(One of the nice things about my new job is working ‘in public’. I’m tagging posts like these with ‘Canonical’, if you want to filter them)
Hybris (aka libHybris) is a piece of enabling technology that lets an OS distribution like Ubuntu use parts of Android software in binary form, without needing a recompile of those binaries. Ubuntu is using it for its ARM based Ubuntu Touch distributions, which re-use the Android BSP for the underlying hardware platform.
libHybris is two things: A dynamic linker, which provides the generic functionality, and then a set of wrapper libraries that provide particular Android libraries to the other OS. Whilst the code is clearly organised, it might be helpful to have a separate sample which demonstrates how to use the core Hybris features. That is where Bionic JPEG comes in.
Bionic is the name of Android’s C runtime library. On Ubuntu the conventional C runtime is glibC. So another way of looking at Hybris is to regard it as a way to use bionic based binaries in a glibC based OS. Hence the name of this project.
Bionic JPEG aims to demonstrate how to call a library compiled for use on Android (In this case the IJG JPEG library) from an Ubuntu binary. To do this, I’ve divided the IJG code into its library and client components, then compiled the library with the Android NDK, and the client with the Ubuntu Touch toolchain. In order for the clients to use the Android library, a small ‘bridge’ library that calls libHybris glues the two together. By designing this bridge library to present the same API as the IJG library, no changes are needed to any of the IJG source code.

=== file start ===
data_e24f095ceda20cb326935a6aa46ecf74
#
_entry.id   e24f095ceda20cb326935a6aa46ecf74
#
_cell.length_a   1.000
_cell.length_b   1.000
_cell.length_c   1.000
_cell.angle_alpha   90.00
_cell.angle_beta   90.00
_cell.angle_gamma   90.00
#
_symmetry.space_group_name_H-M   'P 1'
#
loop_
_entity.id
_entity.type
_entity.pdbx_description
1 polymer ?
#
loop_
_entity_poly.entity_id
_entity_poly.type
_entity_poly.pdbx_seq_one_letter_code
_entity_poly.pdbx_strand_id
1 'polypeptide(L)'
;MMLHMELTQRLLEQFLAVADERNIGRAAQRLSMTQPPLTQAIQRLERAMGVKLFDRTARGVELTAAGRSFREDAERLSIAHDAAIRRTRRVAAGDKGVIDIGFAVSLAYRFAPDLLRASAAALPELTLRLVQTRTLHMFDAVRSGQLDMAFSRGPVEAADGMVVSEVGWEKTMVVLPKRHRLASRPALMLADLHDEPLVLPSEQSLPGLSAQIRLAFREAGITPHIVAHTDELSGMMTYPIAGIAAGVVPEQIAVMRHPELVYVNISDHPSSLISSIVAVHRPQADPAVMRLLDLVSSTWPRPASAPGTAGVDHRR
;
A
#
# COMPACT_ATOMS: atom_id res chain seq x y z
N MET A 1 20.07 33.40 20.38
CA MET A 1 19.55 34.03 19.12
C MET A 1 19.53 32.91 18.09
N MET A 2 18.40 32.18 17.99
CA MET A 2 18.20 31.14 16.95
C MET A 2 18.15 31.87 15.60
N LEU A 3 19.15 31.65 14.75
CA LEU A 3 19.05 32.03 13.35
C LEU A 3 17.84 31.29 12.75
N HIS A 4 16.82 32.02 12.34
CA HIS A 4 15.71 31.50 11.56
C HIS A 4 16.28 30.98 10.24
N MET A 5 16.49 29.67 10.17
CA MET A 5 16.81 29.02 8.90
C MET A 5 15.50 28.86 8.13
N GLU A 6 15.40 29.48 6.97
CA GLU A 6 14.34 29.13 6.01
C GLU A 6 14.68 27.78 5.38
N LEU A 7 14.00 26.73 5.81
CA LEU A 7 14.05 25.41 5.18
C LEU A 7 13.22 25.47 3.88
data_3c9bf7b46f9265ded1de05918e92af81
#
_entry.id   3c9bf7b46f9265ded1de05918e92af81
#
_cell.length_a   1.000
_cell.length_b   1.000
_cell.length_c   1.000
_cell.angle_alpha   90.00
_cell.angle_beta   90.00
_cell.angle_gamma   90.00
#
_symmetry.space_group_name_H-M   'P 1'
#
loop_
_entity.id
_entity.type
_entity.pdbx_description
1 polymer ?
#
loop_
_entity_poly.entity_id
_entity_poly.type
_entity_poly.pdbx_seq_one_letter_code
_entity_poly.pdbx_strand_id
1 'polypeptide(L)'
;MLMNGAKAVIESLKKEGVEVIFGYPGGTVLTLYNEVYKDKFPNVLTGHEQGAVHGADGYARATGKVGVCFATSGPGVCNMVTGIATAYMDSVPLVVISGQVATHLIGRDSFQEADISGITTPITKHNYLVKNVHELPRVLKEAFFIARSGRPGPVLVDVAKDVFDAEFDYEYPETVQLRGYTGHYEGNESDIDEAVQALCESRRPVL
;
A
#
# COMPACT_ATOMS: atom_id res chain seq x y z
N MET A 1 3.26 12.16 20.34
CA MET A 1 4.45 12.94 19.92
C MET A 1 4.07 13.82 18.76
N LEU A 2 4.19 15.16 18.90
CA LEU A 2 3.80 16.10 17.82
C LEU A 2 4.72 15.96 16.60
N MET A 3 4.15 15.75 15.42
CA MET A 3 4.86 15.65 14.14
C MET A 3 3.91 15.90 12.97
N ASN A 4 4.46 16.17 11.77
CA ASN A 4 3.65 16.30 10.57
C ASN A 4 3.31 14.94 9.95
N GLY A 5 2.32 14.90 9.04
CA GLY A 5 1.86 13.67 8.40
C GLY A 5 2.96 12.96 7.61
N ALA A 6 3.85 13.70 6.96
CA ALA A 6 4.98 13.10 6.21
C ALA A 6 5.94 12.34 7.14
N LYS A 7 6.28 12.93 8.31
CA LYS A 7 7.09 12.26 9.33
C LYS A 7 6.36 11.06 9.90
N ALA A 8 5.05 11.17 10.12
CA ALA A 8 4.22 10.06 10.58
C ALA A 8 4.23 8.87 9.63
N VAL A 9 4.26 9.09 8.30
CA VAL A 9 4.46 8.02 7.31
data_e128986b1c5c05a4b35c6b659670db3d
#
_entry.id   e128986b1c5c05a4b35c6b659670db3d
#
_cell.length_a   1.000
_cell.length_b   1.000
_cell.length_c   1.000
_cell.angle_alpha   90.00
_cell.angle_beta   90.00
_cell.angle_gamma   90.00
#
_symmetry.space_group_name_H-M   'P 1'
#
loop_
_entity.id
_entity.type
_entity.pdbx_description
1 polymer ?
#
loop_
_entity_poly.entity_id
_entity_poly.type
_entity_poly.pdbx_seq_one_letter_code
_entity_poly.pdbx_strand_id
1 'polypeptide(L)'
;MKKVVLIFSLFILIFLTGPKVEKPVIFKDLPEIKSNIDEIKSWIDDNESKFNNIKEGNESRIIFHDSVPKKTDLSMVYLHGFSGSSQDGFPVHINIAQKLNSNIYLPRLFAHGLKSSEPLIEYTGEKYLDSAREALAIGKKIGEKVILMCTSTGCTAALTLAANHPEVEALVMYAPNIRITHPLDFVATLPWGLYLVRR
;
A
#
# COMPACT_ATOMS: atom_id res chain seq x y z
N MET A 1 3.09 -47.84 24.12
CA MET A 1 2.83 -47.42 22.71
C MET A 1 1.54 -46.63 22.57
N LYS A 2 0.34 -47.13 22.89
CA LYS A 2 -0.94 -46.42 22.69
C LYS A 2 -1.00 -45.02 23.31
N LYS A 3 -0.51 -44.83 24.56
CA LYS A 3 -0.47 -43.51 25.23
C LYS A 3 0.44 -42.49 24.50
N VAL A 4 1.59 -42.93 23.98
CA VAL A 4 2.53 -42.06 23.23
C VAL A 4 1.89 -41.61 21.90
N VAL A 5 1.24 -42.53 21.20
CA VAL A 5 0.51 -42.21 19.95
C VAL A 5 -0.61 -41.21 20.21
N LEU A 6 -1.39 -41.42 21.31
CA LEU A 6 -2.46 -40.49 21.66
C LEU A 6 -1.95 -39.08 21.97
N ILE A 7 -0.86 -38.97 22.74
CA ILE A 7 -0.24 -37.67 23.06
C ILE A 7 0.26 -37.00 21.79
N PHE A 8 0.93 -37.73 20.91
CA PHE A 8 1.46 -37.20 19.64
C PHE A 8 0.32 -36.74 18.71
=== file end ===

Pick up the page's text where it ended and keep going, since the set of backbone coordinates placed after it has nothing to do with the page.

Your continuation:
The core of Hybris is clearly derived from the Bionic source, and is a port of the Android dynamic linker to Ubuntu. This knows how to load an Android Elf32 binary into an Ubuntu process, which is a trick the standard Ubuntu dynamic linker can’t do. From the look of the code, Android can effectively link/prelink binaries in several ways, and it is loading these binaries that is the key Hybris feature. In addition, as it resolves symbols present in the binary it loads, it can hook them to somewhere else. Hybris then uses this to hook all the bionic entrypoints, and re-direct them to glibC. This isn’t always a simple symbol substitution – there are differences between the C libraries that means Hybris has some implementations within it, that then call on to glibC.
Whilst the IJG code is unmodified, I have changed the name of the library produced. It turned out that the Android images I was using (derived from CyanogenMod 10.1 images for the Nexus 4) already have a copy of libJPEG, from an earlier version of the IJG code. In order to avoid a collision, Bionic JPEG names its library libjpeg2.
For more details, see the README in the source tarball (available in the project downloads). Note that I don’t anticipate Bionic JPEG demonstrates something commonly done by Ubuntu SDK users. Over time (several release cycles), I think the Ubuntu community hope to phase out our dependence on Android, in favour of the common Linux upstreams Ubuntu and Android share. That will take time, and need us to be successful enough for hardware manufacturers to offer direct support. For now, using Android gets us that support for the cost of maintaining Hybris.
That being said, even while libHybris exists, I don’t think it will be a common thing for people to extend it: for most cases, the Android libraries on a given device will already have a complete libHybris bridge.
For the teams that need to maintain those Android parts, there may be a need to extend libHybris, or even just to understand it a little better. It is with that use case in mind that I created this example.
Bionic JPEG’s homepage on Launchpad.
I intend to refine the sample with clearer instructions on how to add it to the system image, as Ubuntu’s tools here finalise in the run up to the 13.10 release.